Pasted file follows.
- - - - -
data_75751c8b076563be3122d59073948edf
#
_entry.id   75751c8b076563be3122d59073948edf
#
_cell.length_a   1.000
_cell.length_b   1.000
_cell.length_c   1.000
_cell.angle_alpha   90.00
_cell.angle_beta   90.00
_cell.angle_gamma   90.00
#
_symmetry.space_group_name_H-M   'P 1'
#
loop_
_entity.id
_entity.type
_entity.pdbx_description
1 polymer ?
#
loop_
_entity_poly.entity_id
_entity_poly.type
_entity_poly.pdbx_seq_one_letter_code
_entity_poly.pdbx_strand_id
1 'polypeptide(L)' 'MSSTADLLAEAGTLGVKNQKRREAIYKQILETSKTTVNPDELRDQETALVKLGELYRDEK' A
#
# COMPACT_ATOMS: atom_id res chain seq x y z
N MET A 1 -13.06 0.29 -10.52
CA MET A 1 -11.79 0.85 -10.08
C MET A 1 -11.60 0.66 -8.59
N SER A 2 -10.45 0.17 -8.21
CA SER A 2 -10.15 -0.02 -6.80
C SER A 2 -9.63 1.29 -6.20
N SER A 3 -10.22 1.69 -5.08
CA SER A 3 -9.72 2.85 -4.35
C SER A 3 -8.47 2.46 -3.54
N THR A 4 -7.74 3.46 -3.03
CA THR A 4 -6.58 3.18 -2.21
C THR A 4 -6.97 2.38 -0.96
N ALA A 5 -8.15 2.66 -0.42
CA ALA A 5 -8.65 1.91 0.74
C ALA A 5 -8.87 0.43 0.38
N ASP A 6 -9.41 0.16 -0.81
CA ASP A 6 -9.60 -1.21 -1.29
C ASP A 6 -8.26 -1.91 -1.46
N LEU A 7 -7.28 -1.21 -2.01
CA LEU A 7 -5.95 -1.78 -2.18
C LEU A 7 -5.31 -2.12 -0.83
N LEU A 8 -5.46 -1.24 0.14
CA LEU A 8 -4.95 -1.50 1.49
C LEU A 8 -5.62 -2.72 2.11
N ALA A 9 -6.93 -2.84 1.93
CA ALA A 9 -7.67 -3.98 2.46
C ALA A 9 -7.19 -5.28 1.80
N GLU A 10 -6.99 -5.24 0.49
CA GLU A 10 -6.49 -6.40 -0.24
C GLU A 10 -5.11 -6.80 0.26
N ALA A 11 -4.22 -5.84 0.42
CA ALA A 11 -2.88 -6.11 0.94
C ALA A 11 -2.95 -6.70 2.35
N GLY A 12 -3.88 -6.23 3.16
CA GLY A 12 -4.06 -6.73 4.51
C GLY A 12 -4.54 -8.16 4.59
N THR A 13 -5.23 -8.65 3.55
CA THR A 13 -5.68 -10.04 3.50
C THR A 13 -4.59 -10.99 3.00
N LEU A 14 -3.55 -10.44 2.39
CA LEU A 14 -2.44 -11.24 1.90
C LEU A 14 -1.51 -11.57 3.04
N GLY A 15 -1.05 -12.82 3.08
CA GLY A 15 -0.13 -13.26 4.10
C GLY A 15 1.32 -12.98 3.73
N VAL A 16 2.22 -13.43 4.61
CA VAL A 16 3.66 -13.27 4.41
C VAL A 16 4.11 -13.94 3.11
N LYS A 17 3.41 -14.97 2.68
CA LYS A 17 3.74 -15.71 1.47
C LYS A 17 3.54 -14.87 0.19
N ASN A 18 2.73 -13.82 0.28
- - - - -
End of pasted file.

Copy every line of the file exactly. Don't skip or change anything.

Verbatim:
data_75751c8b076563be3122d59073948edf
#
_entry.id   75751c8b076563be3122d59073948edf
#
_cell.length_a   1.000
_cell.length_b   1.000
_cell.length_c   1.000
_cell.angle_alpha   90.00
_cell.angle_beta   90.00
_cell.angle_gamma   90.00
#
_symmetry.space_group_name_H-M   'P 1'
#
loop_
_entity.id
_entity.type
_entity.pdbx_description
1 polymer ?
#
loop_
_entity_poly.entity_id
_entity_poly.type
_entity_poly.pdbx_seq_one_letter_code
_entity_poly.pdbx_strand_id
1 'polypeptide(L)' 'MSSTADLLAEAGTLGVKNQKRREAIYKQILETSKTTVNPDELRDQETALVKLGELYRDEK' A
#
# COMPACT_ATOMS: atom_id res chain seq x y z
N MET A 1 -13.06 0.29 -10.52
CA MET A 1 -11.79 0.85 -10.08
C MET A 1 -11.60 0.66 -8.59
N SER A 2 -10.45 0.17 -8.21
CA SER A 2 -10.15 -0.02 -6.80
C SER A 2 -9.63 1.29 -6.20
N SER A 3 -10.22 1.69 -5.08
CA SER A 3 -9.72 2.85 -4.35
C SER A 3 -8.47 2.46 -3.54
N THR A 4 -7.74 3.46 -3.03
CA THR A 4 -6.58 3.18 -2.21
C THR A 4 -6.97 2.38 -0.96
N ALA A 5 -8.15 2.66 -0.42
CA ALA A 5 -8.65 1.91 0.74
C ALA A 5 -8.87 0.43 0.38
N ASP A 6 -9.41 0.16 -0.81
CA ASP A 6 -9.60 -1.21 -1.29
C ASP A 6 -8.26 -1.91 -1.46
N LEU A 7 -7.28 -1.21 -2.01
CA LEU A 7 -5.95 -1.78 -2.18
C LEU A 7 -5.31 -2.12 -0.83
N LEU A 8 -5.46 -1.24 0.14
CA LEU A 8 -4.95 -1.50 1.49
C LEU A 8 -5.62 -2.72 2.11
N ALA A 9 -6.93 -2.84 1.93
CA ALA A 9 -7.67 -3.98 2.46
C ALA A 9 -7.19 -5.28 1.80
N GLU A 10 -6.99 -5.24 0.49
CA GLU A 10 -6.49 -6.40 -0.24
C GLU A 10 -5.11 -6.80 0.26
N ALA A 11 -4.22 -5.84 0.42
CA ALA A 11 -2.88 -6.11 0.94
C ALA A 11 -2.95 -6.70 2.35
N GLY A 12 -3.88 -6.23 3.16
CA GLY A 12 -4.06 -6.73 4.51
C GLY A 12 -4.54 -8.16 4.59
N THR A 13 -5.23 -8.65 3.55
CA THR A 13 -5.68 -10.04 3.50
C THR A 13 -4.59 -10.99 3.00
N LEU A 14 -3.55 -10.44 2.39
CA LEU A 14 -2.44 -11.24 1.90
C LEU A 14 -1.51 -11.57 3.04
N GLY A 15 -1.05 -12.82 3.08
CA GLY A 15 -0.13 -13.26 4.10
C GLY A 15 1.32 -12.98 3.73
N VAL A 16 2.22 -13.43 4.61
CA VAL A 16 3.66 -13.27 4.41
C VAL A 16 4.11 -13.94 3.11
N LYS A 17 3.41 -14.97 2.68
CA LYS A 17 3.74 -15.71 1.47
C LYS A 17 3.54 -14.87 0.19
N ASN A 18 2.73 -13.82 0.28